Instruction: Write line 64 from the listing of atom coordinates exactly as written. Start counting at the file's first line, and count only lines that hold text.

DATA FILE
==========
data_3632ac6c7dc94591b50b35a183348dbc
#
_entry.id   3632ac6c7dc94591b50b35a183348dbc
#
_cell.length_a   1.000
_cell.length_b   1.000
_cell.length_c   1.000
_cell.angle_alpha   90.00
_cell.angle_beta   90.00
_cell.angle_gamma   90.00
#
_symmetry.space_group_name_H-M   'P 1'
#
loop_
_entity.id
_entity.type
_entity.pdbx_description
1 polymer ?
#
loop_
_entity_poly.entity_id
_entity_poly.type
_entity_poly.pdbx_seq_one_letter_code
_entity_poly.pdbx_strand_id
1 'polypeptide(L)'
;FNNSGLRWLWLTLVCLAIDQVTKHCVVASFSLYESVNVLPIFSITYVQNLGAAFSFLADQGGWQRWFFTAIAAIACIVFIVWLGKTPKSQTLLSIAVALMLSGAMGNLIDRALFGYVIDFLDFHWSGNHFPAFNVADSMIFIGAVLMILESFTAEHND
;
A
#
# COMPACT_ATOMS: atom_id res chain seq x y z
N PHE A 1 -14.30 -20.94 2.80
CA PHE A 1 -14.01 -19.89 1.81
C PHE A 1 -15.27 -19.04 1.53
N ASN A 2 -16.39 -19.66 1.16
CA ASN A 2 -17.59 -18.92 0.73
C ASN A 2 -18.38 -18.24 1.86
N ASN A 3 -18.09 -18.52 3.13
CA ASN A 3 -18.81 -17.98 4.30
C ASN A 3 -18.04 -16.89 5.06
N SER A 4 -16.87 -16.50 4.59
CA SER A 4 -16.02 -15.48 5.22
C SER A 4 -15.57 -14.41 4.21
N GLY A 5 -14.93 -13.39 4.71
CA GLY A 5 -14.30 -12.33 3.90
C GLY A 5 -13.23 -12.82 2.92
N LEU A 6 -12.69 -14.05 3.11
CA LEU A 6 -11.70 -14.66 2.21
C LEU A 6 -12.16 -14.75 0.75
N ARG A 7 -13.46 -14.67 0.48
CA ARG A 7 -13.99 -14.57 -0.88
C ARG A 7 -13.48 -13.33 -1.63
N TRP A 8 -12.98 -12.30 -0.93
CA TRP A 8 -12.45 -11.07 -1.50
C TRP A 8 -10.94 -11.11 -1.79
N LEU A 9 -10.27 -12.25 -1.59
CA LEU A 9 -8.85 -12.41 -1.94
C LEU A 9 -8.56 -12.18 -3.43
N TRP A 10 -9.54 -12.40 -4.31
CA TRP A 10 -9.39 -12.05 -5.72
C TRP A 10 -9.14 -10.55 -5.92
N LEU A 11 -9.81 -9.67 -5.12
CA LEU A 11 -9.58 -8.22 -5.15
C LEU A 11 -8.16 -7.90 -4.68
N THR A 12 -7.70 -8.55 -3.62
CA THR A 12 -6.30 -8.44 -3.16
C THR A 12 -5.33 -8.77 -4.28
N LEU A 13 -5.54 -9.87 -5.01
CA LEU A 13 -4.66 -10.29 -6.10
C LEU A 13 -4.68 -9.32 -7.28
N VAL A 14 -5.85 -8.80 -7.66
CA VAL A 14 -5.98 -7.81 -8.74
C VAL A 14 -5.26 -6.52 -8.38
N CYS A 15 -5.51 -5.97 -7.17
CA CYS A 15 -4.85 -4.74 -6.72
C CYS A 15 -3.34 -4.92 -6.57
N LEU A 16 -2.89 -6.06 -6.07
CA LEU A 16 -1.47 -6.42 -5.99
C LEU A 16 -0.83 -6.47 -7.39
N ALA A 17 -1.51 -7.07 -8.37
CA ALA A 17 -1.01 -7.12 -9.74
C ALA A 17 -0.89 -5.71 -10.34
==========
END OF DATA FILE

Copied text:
N THR A 12 -7.70 -8.55 -3.62